Hoppin’ John is a classic New Year’s Day rice recipe from the south using smoked pork, rice, black eyed peas and the holy trinity of vegetables.
It’s New Year’s Eve, but this Hoppin’ John recipe will still have you eating black-eyed peas anyways. Fresh vegetables like green bell peppers, celery, and onions are paired with ham hock, black-eyed peas, and Cajun seasoning to create the perfect Southern-inspired dish.
Why New Year’s Day?
In the Southern United States, eating Hoppin’ John on New Year’s Day is lucky. If you eat your share, you’re said to have a prosperous year. Black-eyed peas are symbolic of pennies. In fact, in a traditional home, a coin is added to the pot during cooking or left under the plate while eating.
If you eat collard greens or cooked spinach alongside this meal, you’re furthering your luck due to the color similarities between these foods and cash.
For the rounding off of this lucky meal, add in some cornbread to represent gold! If you didn’t think that was enough, tradition says that leftover “Hoppin’ John” is called “Skippin’ Jenny.” Using leftovers like this is great for showing your frugality. This shows that you have a better chance of bringing yourself prosperity in the New Year.
The Perfect New Year’s Meal:
How to Make Hoppin’ John
- Soak and Pick Through Beans: Soak the black-eyed peas overnight in water, discard floating beans. Look carefully for any rocks.
- Cook Ham Hock: Sear your ham in a large dutch oven, this adds much more flavor to your recipe.
- Sauté Vegetables: Cook the celery, onion, bell pepper and garlic in the oil that was in the pan until softened.
- Add Liquids: Add broth and seasonings, simmering on low heat until reduced (this concentrates the flavors).
- Cook Rice: Cook the rice in the reduced chicken broth, beans and ham.
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Origins of Hoppin’ John:
Hoppin’ John, also known as Carolina peas and rice, is a dish that utilizes seasonings, peas, and rice. It’s served in the Southern region of America and can often be found with chopped onion and sliced or cubed meat added in for a complete meal.
For the meat, people often use bacon, ham hock, fatback, country sausage, or smoked turkey. However, vegetarian meat substitutes have been used as well.
If you don’t have black-eyed peas, you can use field peas. This is commonly done in the Low Country of South Carolina and Georgia with black-eyed peas being used in other regions of the South.
More Southern Side Dishes:
Alternatives to Ham Hock
If you don’t have or don’t like a ham hock, you might have noted all the other things that people use in this meal. Occasionally, you’ll see replacements like bacon, fatback, country sausage, or smoked turkey. If you choose to use any of these options, simple replace 1 smoked ham hock with 4 ounces of any other type of meat like above.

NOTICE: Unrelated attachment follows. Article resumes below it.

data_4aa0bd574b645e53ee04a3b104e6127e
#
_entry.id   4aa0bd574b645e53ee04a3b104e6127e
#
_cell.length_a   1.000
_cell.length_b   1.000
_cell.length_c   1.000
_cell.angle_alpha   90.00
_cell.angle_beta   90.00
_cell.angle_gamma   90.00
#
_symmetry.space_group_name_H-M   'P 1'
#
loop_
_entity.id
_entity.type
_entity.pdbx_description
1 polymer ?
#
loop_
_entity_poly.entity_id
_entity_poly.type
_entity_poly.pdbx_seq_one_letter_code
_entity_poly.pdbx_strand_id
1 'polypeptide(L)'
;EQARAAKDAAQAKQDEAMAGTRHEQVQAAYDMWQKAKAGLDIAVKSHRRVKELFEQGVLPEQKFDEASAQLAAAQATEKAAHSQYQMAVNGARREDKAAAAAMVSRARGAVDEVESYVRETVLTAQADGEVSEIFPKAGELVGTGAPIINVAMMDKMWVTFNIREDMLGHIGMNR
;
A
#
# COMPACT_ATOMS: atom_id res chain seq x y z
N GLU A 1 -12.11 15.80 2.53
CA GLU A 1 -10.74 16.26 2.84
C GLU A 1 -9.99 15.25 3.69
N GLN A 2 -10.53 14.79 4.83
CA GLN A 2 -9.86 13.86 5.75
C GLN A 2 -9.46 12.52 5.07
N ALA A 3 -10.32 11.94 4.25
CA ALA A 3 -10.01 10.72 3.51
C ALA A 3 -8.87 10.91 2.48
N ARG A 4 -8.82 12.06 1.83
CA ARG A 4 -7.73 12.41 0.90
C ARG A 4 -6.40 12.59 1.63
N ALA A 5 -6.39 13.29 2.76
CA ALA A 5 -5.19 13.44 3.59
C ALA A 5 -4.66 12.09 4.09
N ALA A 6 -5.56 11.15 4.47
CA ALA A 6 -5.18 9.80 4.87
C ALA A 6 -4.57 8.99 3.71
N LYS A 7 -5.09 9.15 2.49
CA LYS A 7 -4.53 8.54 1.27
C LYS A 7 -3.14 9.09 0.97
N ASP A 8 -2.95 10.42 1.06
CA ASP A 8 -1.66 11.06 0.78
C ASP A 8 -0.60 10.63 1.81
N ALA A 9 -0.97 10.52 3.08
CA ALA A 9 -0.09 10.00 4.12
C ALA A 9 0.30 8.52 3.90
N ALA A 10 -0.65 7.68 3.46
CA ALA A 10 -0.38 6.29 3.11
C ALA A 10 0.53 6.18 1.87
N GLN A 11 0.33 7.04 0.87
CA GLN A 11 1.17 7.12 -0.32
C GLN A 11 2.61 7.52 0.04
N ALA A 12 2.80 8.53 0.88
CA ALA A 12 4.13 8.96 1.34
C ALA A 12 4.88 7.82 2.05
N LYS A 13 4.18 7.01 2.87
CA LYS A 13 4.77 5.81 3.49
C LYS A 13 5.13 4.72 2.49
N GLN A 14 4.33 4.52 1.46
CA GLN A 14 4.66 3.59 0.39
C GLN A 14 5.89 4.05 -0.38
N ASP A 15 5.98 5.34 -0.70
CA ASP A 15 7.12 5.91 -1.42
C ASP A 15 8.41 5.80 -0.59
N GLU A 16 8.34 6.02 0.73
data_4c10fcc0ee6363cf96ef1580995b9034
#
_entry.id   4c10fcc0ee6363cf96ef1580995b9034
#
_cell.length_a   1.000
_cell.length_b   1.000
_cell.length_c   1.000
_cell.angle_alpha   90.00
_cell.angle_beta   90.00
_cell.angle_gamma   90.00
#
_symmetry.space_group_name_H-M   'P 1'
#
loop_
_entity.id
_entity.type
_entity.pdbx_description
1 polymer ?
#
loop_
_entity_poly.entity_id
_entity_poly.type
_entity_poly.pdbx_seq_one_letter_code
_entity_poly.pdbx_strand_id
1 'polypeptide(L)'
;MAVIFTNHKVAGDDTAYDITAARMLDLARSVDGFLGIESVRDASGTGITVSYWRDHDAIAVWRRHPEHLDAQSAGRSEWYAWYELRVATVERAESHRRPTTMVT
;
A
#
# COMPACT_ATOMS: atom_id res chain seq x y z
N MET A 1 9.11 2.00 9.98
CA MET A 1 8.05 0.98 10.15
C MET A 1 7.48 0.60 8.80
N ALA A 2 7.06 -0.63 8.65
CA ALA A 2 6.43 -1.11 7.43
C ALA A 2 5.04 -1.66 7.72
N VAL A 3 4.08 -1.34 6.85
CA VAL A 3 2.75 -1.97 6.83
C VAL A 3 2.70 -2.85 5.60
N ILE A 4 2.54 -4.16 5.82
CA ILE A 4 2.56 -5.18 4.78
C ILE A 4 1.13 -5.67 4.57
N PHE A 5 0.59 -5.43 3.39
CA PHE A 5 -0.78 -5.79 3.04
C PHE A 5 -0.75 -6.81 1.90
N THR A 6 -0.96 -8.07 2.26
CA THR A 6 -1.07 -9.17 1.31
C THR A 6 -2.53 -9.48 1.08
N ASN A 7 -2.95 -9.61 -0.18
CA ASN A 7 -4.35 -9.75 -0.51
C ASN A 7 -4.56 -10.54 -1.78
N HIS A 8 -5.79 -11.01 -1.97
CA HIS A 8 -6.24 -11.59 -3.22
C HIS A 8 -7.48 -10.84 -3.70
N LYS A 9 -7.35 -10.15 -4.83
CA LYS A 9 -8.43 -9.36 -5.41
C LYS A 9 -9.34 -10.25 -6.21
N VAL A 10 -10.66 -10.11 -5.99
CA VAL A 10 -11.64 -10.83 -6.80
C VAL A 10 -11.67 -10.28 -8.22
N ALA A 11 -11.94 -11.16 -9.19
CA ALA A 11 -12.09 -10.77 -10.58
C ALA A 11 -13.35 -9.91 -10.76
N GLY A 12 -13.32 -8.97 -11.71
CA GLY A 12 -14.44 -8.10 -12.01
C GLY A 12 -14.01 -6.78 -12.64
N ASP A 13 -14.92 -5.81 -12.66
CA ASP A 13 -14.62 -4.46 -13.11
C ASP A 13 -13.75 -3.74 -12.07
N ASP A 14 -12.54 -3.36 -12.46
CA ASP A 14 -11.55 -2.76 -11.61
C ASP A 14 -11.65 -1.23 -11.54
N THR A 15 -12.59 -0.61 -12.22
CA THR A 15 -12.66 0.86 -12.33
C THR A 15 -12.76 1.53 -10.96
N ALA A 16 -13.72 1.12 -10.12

We like to use leftover Baked Ham from the holidays in this recipe.
Health Notes for Hoppin’ John
If you’re looking for good luck and good health, then there are a few healthy options that you can incorporate into the meal. First, exchange your white rice for a long grain Carolina gold rice or brown, medium grain rice. These types of rice are much healthier than white rice with lower GI ratings.
Next, try using olive oil over vegetable oil for a deeper flavor as well as a healthier result. Olive oil is excellent for those looking for a heart-healthy diet due to the levels of fat when compared to vegetable oil.
Lastly, make sure that you are using a low fat cut of meat like turkey rather than a ham hock. This will ensure that you are minimized the unhealthy fats in the meal while replacing them with healthier options and cuts.
Serve and Store:
- Serve: Don’t leave out more than 2 hours, the recipe is cooked with meat and will grow bacteria after 2 hours.
- Store: Store leftovers for up to 3 days in a sealed container.
- Freeze: Hoppin’ John can be frozen in an air-tight container for up to 3 months. Thaw at half power in your microwave before heating through to prevent overcooking while defrosting.
- 8 ounces dried black-eyed peas
- 1 ham hock plus
- 1/4 cup vegetable oil
- 2 stalks celery chopped
- 1 yellow onion diced
- 1 green bell pepper diced
- 3 cloves garlic minced
- 6 cups chicken broth
- 2 teaspoons Cajun seasoning
- 1 teaspoon kosher salt
- 2 bay leaves
- 1 cup white rice uncooked
- Soak the black-eyed peas overnight in water, discard floating beans, drain them and pick through the beans making sure there are no rocks.
- In a large dutch oven add the ham and oil on medium heat and cook the meat for 4-5 minutes searing it on all sides then add in the celery, onion, bell pepper and garlic and cook an additional five minutes.
- Add in the chicken broth, cajun seasoning, salt and bay leaves, and cook, uncovered for 90 minutes (there should be about 2 cups of liquid left).
- Add in the peas and rice, cover and cook on low for 20 additional minutes then remove the lid, fluff and serve.